New Delhi: Barely four months after Prime Minister Narendra Modi inaugurated the Pakyong Airport that put Sikkim on the civil aviation map, the airstrip is on the brink of closure. According to the Airports Authority of India (AAI), flight services might have to soon be suspended due to the absence of a safe runway.
Spread across 990 acres at an altitude of more than 4,500 feet, Pakyong – the first greenfield airport in the northeast – has been termed an engineering marvel. Cleared by the Central government over a decade ago, Pakyong took many years to complete due to a controversy over land acquisition from villagers and the challenges posed by a rugged terrain. The inordinate delay also escalated its cost from Rs 254 crore in 2008 to Rs 605 crore in 2018. The Modi government was appreciated for having expedited the work and making the airport functional.
Situated about 30 kilometres from the capital Gangtok, and about 60 kilometres from the India-China border, the airport – with a weekly flight by SpiceJet under the Civil Aviation Ministry’s UDAN scheme – is to boost Sikkim’s tourism sector, give the defence forces an advantage besides providing an option to the people of the state to land closer to Gangtok. Till now, those who wanted to fly to Sikkim had to de-board at Bagdogra in West Bengal, located about 125 kilometres from Gangtok.
However, since the first commercial flight began landing at Pakyong from Kolkata on October 4, the service has not been smooth sailing. Flights have been regularly cancelled citing bad weather conditions. Ramatanu Saha, the AAI director, told reporters last month that the flight could be operated only for 20 days in October and 15 days in November.
From December 1-17, the flight landed only for 11 days. In January, too, flights have been cancelled intermittently due to bad weather conditions, leaving customers high and dry. Saha said, with no Instrumental Landing System in place, the airport would see more flight cancellations due to bad weather.
But what might land the airport in trouble and result in the protracted suspension of flights is the unresolved issue of land acquisition. The boundary wall erected – particularly on the hilly side of the runway to protect it from frequent landslides – had come down due to heavy rains a few months ago. The wall must be rebuilt to guard the runway. Saha said the runway needs at least 70 metres of plain ground on either side for safe landing. However, the hilly side of it has already come down to 39 metres and may decrease further if the rains come.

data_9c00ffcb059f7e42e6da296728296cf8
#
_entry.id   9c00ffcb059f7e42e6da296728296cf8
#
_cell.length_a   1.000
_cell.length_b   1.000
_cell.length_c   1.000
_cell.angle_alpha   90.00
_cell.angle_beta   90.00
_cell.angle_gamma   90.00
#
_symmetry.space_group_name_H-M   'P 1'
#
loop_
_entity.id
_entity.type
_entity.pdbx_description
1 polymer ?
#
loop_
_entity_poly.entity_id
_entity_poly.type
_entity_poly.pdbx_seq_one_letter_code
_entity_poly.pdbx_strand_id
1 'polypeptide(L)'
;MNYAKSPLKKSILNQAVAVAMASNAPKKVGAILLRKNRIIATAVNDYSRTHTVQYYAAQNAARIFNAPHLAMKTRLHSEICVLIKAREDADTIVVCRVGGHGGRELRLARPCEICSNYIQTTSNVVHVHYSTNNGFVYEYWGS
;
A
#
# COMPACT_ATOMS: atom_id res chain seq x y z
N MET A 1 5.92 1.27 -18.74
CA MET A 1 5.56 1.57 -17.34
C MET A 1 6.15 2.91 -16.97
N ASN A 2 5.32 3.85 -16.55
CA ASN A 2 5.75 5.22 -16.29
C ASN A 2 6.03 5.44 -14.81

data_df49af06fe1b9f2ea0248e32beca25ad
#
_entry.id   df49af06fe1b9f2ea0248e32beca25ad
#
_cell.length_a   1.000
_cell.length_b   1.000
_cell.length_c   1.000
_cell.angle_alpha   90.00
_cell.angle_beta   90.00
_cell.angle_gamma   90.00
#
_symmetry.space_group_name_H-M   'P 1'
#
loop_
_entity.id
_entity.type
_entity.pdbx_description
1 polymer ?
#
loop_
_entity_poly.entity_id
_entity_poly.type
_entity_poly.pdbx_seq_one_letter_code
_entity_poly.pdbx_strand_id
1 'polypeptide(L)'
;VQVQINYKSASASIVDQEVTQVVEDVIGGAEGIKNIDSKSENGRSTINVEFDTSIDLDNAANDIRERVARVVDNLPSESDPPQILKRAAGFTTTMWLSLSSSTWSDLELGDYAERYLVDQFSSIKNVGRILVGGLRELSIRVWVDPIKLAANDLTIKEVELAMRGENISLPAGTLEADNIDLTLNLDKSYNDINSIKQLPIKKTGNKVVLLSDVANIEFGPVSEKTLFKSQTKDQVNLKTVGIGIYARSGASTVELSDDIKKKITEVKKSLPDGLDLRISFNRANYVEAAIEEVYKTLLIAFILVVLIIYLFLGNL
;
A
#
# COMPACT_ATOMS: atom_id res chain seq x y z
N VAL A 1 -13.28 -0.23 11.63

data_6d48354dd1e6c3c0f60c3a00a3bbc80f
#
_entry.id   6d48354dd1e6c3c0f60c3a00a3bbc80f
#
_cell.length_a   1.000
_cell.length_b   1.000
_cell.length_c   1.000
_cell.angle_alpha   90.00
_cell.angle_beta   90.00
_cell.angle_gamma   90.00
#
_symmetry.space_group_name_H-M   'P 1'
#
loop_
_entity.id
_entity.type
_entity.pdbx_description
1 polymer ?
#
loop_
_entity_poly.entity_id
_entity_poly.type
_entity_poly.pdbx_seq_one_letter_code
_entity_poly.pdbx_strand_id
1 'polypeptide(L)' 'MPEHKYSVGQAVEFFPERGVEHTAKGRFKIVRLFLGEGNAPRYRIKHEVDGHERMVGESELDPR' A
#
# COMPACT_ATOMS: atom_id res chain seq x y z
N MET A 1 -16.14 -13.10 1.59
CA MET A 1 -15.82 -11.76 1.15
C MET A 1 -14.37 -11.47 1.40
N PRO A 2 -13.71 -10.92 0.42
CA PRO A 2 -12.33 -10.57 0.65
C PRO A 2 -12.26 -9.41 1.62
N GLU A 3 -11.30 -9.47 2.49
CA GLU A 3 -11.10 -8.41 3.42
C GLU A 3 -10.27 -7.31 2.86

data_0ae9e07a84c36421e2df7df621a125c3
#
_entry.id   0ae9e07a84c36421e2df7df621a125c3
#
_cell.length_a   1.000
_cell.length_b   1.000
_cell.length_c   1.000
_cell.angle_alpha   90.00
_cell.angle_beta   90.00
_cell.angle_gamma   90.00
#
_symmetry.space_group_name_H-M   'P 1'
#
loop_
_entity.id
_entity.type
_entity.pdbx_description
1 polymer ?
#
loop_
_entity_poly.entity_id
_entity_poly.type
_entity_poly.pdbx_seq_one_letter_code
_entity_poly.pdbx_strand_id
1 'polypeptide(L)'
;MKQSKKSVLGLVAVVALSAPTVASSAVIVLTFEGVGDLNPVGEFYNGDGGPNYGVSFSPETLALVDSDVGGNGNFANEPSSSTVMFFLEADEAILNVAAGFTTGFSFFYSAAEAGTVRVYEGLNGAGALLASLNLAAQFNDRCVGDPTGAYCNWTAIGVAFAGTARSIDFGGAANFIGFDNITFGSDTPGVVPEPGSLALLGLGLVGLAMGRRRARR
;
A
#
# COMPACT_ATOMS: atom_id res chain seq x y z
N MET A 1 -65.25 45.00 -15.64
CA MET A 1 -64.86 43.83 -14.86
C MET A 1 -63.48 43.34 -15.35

Sources at the AAI, Pakyong, told The Wire that the contractor assigned to complete the job has been stationed at the airport premises but has not been able to start the work due to opposition from the landowners.
“The landowners have refused to allow the reconstruction work, demanding that those of them who gave land to the airport and also those whose farmland and property got damaged due to the construction, but were not included in the compensation list, must be recompensed before the work on the boundary wall begins. They also approached the East Sikkim deputy commissioner in that regard and were assured of some action. The SDM at Pakyong thereafter asked the contractor not to begin the work until the issue is resolved,” sources said.
Saha said the AAI had already paid Rs 65 crore to the state government as the first instalment for land acquisition. “It is now on the part of the state government to pay the remaining compensation to the victims,” he told Sikkim Express.
Villagers had come together to file a petition in the Sikkim high court seeking compensation from the government. Some of those residing near the airport whose farmland and property were not requisitioned by the government but were damaged due to the construction of the airport had also filed petitions in the court.
The state government, last June, passed the Sikkim Greenfield Airport, Pakyong (Settlement of Claims for Loss and Damages) Act, 2018 in order to resolve the issue. However, the government is yet to pay the compensation to the affected families. The villagers have since resorted to dharnas and demonstrations. They have given time to the state authorities till February 25 to pay the remaining compensation to them before intensifying their protest.
The Wire tried to contact the Pakyong SDM for an update on the issue but has so far failed to get a response.